Hype is a powerful tool. Valentine’s Day 2015 and 2016 have showcased two of the most hyped movies outside of blockbuster season in Deadpool and Fifty Shades of Grey. Both received media saturation which translated into mega audience anticipation. But hype only amplifies the overall result.
Deadpool has collected over $650 million internationally for a variety of reasons. It’s got the built-in Marvel audience, it was slated in a not-so-crowded part of the year, there’s a great underdog story behind it and Ryan Reynolds is very sexy. But that doesn’t matter if the film is terrible. Fifty Shades of Grey was terrible. The novel was moral viral than a YouTube video and became the most ubiquitious literature since the final Harry Potter novel. A movie was greenlight and followed many of Deadpool’s cues. Only it was terrible and took out half the categories at this year’s Razzies.
After a few months everyone had an opinion and word of mouth was off the scale. As a result Deadpool soared and Fifty Shades is fighting tooth and nail for sequel funding. The same can be said of the most hyped film of a generation: Batman V Superman: Dawn of Justice. It will be such a relief when a consensus is reached so the hypotheticals can finally end.
The point is hype is dangerous. Netflix’s rapid rise in the last half-decade was due the hype of original programming. House of Cards is the jewel of their crown and every press conference, stock meeting, business proposal or advertisement the show is namechecked. It’s been placed on a benchmark that seems unobtainable.
As we follow Frank and Claire in the next two episodes it reaches that stratospheric goal. The expansive supporting cast are flexing their muscles now the gut-wrenching personal foundation has been laid.
It’s election time in Frank’s home state and a photograph has surfaced that features his father with a member of the Klu Klux Klan. It draws an immediate parallel to Donald Trump, who is still seen as a viable presidential candidate after not condoning the endorsement of their ex-leader. But the Donald lives in a fantasy land without common sense and is not reflective of House of Cards’ tone. The scenes were filmed months before but it’s still eerie.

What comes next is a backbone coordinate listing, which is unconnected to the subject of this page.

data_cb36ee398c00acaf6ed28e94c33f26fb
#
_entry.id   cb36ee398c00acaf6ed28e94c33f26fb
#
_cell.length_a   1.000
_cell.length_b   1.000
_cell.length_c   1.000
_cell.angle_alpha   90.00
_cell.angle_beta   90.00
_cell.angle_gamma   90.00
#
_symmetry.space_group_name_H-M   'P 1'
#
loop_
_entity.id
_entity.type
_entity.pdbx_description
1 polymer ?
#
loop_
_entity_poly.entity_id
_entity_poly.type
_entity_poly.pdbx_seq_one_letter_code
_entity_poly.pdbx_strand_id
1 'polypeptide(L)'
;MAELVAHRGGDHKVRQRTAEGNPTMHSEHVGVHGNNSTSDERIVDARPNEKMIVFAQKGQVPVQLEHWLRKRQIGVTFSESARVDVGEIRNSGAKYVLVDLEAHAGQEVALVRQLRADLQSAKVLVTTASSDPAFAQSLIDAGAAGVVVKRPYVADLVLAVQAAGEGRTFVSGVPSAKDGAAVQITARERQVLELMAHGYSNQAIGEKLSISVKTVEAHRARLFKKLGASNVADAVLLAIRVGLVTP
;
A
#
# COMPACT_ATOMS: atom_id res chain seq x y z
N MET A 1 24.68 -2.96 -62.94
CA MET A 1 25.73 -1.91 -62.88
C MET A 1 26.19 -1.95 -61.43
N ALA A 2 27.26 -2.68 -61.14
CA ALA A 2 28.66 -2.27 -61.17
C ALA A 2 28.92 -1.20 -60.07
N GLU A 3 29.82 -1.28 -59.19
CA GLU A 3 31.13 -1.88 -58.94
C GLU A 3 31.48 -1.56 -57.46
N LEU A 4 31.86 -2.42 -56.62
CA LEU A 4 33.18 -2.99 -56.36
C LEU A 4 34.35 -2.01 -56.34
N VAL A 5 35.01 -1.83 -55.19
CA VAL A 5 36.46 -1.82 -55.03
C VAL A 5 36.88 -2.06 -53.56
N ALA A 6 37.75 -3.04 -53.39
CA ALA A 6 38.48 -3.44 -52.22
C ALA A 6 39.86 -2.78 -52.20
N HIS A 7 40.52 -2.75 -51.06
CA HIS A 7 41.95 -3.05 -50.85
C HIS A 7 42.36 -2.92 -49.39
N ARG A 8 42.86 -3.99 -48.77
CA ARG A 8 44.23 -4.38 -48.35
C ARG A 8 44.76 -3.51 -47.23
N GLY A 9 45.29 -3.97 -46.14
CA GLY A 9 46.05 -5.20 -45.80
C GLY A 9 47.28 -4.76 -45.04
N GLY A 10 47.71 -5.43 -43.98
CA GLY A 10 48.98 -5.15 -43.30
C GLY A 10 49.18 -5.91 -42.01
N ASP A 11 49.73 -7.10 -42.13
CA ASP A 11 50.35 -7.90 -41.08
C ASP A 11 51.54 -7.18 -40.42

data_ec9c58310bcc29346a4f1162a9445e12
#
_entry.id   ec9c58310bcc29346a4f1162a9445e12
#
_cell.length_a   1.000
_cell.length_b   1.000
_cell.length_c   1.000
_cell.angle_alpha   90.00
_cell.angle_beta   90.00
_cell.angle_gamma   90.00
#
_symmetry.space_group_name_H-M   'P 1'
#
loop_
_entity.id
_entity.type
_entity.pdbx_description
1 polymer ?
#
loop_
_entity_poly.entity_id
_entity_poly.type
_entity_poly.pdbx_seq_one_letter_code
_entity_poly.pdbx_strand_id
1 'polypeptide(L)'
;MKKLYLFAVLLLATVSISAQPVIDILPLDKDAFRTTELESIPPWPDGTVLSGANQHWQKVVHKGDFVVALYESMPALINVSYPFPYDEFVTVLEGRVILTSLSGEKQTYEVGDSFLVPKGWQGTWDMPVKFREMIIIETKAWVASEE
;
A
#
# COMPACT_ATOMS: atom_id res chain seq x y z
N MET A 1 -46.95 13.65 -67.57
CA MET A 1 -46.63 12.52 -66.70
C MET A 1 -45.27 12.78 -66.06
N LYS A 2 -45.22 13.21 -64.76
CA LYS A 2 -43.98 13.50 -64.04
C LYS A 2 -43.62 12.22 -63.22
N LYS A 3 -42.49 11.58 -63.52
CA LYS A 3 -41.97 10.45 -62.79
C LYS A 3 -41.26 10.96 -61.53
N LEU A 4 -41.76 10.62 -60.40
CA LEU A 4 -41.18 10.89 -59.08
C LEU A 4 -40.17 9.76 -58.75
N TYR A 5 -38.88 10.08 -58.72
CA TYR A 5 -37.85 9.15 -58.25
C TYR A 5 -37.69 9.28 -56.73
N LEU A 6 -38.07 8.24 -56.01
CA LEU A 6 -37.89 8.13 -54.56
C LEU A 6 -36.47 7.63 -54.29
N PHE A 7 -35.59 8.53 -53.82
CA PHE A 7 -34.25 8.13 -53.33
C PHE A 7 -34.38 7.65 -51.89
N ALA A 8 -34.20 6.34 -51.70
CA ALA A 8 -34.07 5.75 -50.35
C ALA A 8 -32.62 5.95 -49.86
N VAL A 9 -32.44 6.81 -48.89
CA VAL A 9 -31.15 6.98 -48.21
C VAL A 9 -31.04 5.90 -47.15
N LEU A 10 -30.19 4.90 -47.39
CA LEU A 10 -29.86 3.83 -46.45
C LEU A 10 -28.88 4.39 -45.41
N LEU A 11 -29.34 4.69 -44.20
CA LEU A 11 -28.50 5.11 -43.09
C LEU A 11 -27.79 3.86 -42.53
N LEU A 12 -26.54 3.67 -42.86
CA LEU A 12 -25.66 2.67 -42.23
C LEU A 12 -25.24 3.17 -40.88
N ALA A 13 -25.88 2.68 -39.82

Claire and her chief of staff were behind the photo, which ultimately ends his race. She then has the audacity to leave a gift from Francis is the safety deposit box to incite a conversation. Kevin Spacey and Robin Wright shine in a vapid negotiation. It is thrilling that she is this season’s primary antagonist.
The greatest rivalries in literature have not been placed in such a claustrophobic environment. Imagine Superman and Lex Luthor trapped within the same home, forced to appear to the world as though everything was peachy. The hallucinations Frank has of attacking his wife are no exaggeration.
And while it seems a smart woman like Claire would never aim for such a grand goal as the Vice Presidency on her opening salvo it does make terrific drama.
In the background secondary threats fill in the gaps, always on the way to something. House of Cards has this great trick of never really abandoning a plot thread. It plays it to its fullest conclusion, which has caused three or more of Frank adversaries to wind up dead. And still sometimes the plots progress.
One of the greatest twists in recent years in the death of Kate Mara in the show’s second season opener. It changed House of Cards and course-corrected it to focus on Frank and Claire as a duo. Mara’s plot was treading water and there were few options left, but she was a fine talent and vital to the show’s initial success. The repercussions are still felt throughout the series, showcased by her short-term boyfriend and ex-coworker Lucas.
Lucas was imprisoned for trying to expose the president. In this season’s premiere he was released and continued his (rightful) vendetta. In an unexpected move his tragic arc culminated in his death at the hands of Secret Service, but not before he put two bullets in Frank Underwood.
Frank is fighting for his life but his poll numbers will probably increase. Claire’s threat for a divorce has temporarily dissipated and the attack he didn’t even see coming has been resolved, for now. Things are looking up once he steps out from the hospital.
And finally Russia – the pain in his ass. He put ‘spineless Donald’ as his vice-president as a precaution to safeguard the Oval Office. Before the attack Claire angered him and he took it out by antagonising Russia with a show of strength. Currently incapacitated, it is up to spineless Donald to continue this course of action.
Oblivious to the rest of the plot, Donald embraces Claire’s plan to bring season two antagonist China into the fold. It sets a long and dangerous course down the line and makes for thrilling television. The hype is real. House of Cards is Netflix as its core, bingeable best.